Month: June 2017

More on Richard’s hypnotism–and his narcissistic stare: Repost

Note 6/15/17: This was originally posted here: https://nyssashobbithole.com/main/tracy-part-24/  This post has received more than 3500 hits since it was first published in January 2014.

Hypnosis, with its long and checkered history in medicine and entertainment, is receiving some new respect from neuroscientists. Recent brain studies of people who are susceptible to suggestion indicate that when they act on the suggestions their brains show profound changes in how they process information.

The suggestions, researchers report, literally change what people see, hear, feel and believe to be true. –Sandra Blakeslee, How Hypnosis is Gaining Respect

Discounting objective information — You’ve been swept off your feet in no time flat. You’re loving how you feel around this person — so much so that you are now avoiding objective sources of information about this person.

Or, if you do hear things you don’t want to hear, you tell yourself it is somehow different for you. He’s different with you. He was different back then.

When you find yourself avoiding getting objective information about this person you have a clear sign in yourself that you’re very happy in this little fantasy that’s been created for you and don’t want the bubble popped.

You’re in trouble if you keep this up. Remember, this doesn’t just apply to romantic partners. It can happen with a fellow church or club member, a co-worker, boss, employee, etc. –Anna Valerious, Signs You’ve Been Hypnotized

Scientists have come to recognize and respect that hypnosis is something real. Real in the sense that it is possible to affect how someone may think or act by applying certain techniques….

How is this relevant to the topic of narcissism? I am convinced that the narcissist has learned intuitively how to hypnotize people….

Hypnosis is not magic. It is not supernatural. It is really quite simply a process that takes advantage of how our brains naturally work. It is potentially a very powerful tool of mind control and is therefore a dangerous tool.

I think it is wrong to assume control of another person’s mind for any reason. Humanity is too morally weak to always be benevolent with this type of power….

The narcissist’s primary weapon of choice is that of hypnotic suggestion. Your best defense is to know yourself. Know how to recognize when someone is trying to hypnotize you by seeing the signs in your own reactions. –Anna Valerious, This is your brain on hypnosis

(The first comment on the above blog post also links the commenter’s research on covert hypnosis to what the narcissists in her life did to her.  The site is now down, so go here.)

There was also the time Richard gave me a strange stare–an intent stare, which felt extremely inappropriate to me, like he had something on his mind that shouldn’t be, so I kept trying to break it by moving my eyes.  But he kept staring.  (This was in August 2008, as we chatted while watching The Apostle.)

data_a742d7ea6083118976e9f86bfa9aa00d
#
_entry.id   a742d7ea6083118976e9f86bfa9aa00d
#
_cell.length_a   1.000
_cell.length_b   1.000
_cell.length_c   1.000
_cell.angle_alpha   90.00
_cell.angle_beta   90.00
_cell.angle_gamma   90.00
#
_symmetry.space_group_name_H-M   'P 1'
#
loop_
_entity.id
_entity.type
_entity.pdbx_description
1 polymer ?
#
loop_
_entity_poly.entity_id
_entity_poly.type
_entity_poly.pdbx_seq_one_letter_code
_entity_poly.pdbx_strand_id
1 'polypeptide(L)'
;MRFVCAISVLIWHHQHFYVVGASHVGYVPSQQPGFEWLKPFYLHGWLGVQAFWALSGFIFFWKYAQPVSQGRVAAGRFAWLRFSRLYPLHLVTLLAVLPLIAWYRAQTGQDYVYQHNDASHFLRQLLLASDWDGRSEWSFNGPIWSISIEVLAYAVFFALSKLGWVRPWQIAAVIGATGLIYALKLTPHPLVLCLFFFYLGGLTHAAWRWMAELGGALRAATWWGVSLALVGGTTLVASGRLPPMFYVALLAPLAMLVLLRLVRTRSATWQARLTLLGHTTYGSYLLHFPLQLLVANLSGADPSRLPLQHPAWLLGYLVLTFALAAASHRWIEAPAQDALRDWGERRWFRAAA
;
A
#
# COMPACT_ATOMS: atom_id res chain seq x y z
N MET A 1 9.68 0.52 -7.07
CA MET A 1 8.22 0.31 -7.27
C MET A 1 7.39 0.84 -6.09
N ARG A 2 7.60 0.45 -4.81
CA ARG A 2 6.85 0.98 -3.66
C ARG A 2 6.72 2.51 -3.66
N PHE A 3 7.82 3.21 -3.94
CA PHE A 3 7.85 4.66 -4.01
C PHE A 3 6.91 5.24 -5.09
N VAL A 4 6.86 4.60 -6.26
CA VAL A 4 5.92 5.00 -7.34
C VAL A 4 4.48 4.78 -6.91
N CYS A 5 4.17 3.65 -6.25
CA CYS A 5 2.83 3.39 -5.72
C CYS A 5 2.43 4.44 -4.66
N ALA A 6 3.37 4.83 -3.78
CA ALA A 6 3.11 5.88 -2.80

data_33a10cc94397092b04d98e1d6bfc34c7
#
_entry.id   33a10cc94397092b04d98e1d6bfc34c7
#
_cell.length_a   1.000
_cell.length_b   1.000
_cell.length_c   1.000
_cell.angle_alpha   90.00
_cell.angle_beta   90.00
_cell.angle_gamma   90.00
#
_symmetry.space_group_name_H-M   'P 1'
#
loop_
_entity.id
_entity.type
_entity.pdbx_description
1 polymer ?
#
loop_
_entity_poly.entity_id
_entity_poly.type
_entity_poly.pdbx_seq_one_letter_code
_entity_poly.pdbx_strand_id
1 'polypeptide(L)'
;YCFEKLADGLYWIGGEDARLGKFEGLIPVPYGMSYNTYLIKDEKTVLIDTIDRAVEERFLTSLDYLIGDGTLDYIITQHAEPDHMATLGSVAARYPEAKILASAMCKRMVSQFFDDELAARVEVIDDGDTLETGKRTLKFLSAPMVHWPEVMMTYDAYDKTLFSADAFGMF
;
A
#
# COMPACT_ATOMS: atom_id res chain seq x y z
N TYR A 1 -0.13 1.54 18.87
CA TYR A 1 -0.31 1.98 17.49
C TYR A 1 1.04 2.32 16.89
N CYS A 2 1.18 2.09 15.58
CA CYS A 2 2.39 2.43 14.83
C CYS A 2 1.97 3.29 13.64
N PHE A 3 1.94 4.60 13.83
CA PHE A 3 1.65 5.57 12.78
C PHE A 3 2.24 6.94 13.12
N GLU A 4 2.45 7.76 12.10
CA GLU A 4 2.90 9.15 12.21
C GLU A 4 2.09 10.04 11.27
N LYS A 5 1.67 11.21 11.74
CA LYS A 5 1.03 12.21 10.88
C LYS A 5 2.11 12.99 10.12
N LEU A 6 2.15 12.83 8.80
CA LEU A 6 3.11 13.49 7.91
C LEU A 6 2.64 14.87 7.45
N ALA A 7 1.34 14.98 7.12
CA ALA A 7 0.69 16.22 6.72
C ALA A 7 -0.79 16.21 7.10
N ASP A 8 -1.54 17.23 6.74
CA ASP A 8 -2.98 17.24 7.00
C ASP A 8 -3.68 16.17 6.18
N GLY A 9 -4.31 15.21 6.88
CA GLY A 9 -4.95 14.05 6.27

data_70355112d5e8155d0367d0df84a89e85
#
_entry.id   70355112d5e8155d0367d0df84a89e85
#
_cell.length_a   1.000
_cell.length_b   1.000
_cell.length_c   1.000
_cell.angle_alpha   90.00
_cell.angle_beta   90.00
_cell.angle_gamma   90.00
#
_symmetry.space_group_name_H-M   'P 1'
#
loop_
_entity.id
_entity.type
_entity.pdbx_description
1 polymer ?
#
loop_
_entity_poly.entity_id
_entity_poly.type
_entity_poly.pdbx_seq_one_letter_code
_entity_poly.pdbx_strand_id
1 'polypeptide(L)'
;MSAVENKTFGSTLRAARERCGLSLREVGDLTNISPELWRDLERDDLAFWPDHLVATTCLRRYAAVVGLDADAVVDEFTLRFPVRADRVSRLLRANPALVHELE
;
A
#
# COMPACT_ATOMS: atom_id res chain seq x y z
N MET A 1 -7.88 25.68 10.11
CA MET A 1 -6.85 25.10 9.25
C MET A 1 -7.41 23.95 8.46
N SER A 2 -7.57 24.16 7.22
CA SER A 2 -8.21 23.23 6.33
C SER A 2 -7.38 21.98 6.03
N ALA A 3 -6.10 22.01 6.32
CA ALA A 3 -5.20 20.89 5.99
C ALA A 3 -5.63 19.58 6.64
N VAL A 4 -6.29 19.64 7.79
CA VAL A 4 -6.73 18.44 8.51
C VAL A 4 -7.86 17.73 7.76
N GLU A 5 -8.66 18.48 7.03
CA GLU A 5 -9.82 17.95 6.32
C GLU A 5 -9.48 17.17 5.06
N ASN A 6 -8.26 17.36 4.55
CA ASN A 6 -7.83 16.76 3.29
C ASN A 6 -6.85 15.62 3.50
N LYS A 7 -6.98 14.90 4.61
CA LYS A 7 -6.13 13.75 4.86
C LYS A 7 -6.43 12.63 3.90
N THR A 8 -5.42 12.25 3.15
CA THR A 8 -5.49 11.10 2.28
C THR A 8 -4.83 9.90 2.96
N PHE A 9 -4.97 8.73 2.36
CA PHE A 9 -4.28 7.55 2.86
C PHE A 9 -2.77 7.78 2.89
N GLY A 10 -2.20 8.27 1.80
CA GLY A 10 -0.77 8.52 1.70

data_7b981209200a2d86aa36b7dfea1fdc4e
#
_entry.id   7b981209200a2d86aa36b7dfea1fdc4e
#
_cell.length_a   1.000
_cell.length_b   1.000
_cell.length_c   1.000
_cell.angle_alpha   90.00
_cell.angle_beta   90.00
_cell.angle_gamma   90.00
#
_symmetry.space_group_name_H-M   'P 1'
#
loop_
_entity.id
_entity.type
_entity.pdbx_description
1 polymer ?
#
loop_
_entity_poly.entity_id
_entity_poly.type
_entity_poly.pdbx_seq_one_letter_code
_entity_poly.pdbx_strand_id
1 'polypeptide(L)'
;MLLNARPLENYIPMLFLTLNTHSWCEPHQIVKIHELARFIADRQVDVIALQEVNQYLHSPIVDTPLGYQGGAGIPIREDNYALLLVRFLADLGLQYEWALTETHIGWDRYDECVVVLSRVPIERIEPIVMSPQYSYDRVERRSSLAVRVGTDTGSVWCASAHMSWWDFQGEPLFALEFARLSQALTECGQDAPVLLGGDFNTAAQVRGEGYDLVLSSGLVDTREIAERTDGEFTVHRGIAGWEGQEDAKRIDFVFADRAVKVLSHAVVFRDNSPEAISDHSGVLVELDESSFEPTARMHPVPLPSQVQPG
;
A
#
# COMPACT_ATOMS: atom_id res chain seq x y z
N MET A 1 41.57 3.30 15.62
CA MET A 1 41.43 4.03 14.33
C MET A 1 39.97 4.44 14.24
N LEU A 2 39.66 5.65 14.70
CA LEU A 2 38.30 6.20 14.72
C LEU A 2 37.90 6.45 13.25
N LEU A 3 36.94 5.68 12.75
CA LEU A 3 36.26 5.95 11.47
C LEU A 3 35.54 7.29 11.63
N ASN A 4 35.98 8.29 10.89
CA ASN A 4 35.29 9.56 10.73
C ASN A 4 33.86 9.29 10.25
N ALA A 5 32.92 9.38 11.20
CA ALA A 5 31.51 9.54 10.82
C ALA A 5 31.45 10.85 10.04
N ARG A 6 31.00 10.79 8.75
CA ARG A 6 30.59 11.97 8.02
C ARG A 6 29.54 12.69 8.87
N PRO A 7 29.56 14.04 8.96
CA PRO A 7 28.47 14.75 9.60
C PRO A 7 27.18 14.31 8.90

He seemed to be staring me down, but there was no reason: He was not angry, and was not trying to get me to agree with a point; he just said some things about him or his life.  I forget what exactly he was talking about, just that he suddenly got quiet and hit me with this long stare.

Ever after, I remembered the stare and wondered what that was all about.

When he later told me about the hypnotism, I thought that stare was him trying to hypnotize me, as you can read here.  When I read about the “narcissistic stare” in 2011, I thought, that’s what he was doing!:

The Narcissistic Stare

The narcissistic stare has been experienced by many of us who have had the misfortune to associate with Ns. Presumably, not every N does The Stare but from all reports, a significant majority does.

The N’s stare is piercing, unwavering, reptilian. Seemingly flattering, this stare is unnerving–and is meant to be unnerving. The Ns look right through you.

A woman who is not familiar with Ns might think he is simply paying complete and rapt attention to her but he is not. The Ns are staring at you to see how vulnerable you are.

Some believe that the Ns use their stare to look through you to your soul for the sole purpose of determining whether you are viable prey or not.

Once you are in a relationship with an N, they stare at you in order to control you. Their withering glare is meant to cow you into submission. It is a strong woman indeed who does not back down under the malevolent narcissistic stare. –Pat Finley, Spotting the Wild Narcissist Part 2

1. Narcissistic Stare

Narcissists, indeed, stare intently when they intend to captivate their interlocutor or secure a new Source of Narcissistic Supply. It is as though they are trying to both gauge their impact on others and hypnotize them into submission. –Dr. Sam Vaknin, Excerpts from the Archives of the Narcissism List